Yesterday, we examined the trend of large law firms to pursue lateral “rainmakers” as a way to move up the rankings in a down market. There were many reasons offered why this is always the answer to what ails law firms.
Today, a look at what law firms want from a rainmaker, contrasted with what they need.
Law firms want what rainmakers have: more clients. They may also want the team that the rainmaker brings over. However, some rainmaker laterals operate as a fiefdom within their new firms, never really integrating practices or cross-selling services. This is ostensibly to ensure a smooth transition and to placate clients nervous about the switch. It also acts as a safety valve for the rainmaker. If things don’t go as planned, they jump again, or even return to their former firm.
What law firms should want is the rainmaker’s client service IP. What this offers is a deeper understanding of how the rainmaker gets clients, keeps clients, grows clients. In this case, the rainmaker with one massive client may not be as valuable long-term as one with 10 very good clients. A rainmaker with 10 good clients and a willingness to teach and work with other rainmakers is where the real long-term payoff is.
Any law firm dealing in rainmakers wants some guarantees that the work will keep flowing. Ethical restrictions aside, these commitments are very hard to get or rely on these days. Any general counsel who would offer a work flow commitment is open to second-guessing later that this was not necessary or perhaps is out-of-market on price.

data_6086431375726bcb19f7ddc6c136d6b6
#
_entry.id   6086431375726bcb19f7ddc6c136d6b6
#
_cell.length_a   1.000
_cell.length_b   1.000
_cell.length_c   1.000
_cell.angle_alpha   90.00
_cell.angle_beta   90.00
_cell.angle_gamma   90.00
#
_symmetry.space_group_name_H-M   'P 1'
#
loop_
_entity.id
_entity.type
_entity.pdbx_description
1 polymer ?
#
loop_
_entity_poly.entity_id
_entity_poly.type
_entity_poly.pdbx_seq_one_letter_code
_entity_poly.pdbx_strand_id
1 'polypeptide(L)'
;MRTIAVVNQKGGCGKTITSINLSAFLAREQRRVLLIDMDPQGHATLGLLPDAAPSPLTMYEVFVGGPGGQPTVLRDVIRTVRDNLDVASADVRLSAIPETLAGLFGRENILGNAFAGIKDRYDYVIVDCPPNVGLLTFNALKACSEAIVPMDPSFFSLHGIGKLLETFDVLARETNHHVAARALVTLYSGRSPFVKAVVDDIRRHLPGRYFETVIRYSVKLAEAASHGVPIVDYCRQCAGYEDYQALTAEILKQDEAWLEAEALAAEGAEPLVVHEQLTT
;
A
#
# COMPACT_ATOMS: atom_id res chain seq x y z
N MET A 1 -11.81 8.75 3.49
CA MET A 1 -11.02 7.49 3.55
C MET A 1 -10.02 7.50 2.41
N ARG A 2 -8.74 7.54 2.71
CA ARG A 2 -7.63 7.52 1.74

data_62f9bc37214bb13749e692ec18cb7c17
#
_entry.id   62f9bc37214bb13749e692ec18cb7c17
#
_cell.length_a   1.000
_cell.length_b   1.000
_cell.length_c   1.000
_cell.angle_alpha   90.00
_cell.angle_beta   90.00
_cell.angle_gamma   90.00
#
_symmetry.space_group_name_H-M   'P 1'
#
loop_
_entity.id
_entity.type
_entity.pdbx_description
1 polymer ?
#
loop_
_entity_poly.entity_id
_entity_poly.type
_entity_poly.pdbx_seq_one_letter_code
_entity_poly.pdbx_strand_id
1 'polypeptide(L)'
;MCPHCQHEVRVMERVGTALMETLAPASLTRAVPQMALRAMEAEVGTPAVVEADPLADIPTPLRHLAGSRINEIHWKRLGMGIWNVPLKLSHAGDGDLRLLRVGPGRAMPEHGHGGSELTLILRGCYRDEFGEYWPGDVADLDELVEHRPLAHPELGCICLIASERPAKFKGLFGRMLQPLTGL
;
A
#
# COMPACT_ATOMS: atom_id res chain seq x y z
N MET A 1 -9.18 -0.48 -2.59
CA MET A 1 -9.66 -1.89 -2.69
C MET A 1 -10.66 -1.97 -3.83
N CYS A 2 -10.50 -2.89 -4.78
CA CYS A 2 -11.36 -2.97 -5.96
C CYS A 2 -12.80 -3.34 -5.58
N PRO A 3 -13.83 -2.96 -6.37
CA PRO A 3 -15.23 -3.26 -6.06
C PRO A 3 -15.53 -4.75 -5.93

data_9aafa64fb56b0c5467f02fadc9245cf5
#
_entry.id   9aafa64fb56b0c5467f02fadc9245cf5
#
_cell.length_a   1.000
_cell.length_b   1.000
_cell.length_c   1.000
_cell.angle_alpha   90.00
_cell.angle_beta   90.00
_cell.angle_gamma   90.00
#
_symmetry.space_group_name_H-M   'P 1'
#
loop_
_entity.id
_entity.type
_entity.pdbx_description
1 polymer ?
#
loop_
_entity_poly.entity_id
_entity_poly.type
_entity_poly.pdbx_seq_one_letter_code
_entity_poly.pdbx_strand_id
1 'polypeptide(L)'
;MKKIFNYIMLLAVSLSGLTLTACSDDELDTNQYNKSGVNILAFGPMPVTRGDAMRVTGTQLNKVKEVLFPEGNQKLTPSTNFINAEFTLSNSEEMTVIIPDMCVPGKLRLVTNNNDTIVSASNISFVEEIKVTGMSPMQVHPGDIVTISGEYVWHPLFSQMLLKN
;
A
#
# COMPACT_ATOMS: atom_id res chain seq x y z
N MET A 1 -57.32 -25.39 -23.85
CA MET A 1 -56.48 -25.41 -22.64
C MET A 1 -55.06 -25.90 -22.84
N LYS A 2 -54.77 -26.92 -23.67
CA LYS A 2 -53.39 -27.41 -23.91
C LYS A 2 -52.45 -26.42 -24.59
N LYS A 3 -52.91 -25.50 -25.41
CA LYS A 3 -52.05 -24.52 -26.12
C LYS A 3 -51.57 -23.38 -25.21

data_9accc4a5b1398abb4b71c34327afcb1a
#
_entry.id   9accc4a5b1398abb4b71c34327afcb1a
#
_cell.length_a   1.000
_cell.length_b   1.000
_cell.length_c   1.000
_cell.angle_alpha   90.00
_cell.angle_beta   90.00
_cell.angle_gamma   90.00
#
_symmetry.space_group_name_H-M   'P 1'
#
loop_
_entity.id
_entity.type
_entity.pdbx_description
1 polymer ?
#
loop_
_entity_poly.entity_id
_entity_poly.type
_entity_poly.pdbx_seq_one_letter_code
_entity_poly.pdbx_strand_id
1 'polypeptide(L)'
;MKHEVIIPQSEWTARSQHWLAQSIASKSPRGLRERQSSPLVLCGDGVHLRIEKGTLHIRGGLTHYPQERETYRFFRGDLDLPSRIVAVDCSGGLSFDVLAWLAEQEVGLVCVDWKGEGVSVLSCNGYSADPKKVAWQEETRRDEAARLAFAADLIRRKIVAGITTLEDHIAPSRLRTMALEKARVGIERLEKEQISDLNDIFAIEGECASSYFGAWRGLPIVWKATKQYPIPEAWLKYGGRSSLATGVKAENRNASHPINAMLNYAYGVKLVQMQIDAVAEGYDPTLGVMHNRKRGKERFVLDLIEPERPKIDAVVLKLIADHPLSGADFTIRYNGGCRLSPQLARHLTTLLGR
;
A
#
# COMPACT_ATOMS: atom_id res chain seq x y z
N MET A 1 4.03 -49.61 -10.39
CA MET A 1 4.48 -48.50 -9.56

I referred to a “rainmaker bubble” yesterday for a simple reason. Anything that comes quickly into fashion bears examination. Some rainmakers may fit in well with their new firms. Other law firms may be disappointed that they “bought” the rainmaker at the top of the market, like tulip bulbs or dot-com stocks.
When you look behind any rainmaker, you see a client. And the client’s interest is in specific expertise, good results, and, increasingly, lower costs over time.
You can’t pay a rainmaker more and charge a client less under the prevalent law firm business model. When you take this point in tandem with the client interest in cost control, I honestly don’t know how you value a rainmaker’s “book of business.” Some smarter people than me think they do, and maybe they will be right.
There is no doubt that law firm partners who can get and keep clients are the only real difference maker at their firms. Cracking the rainmaker code is about a lot more than just getting someone to come aboard.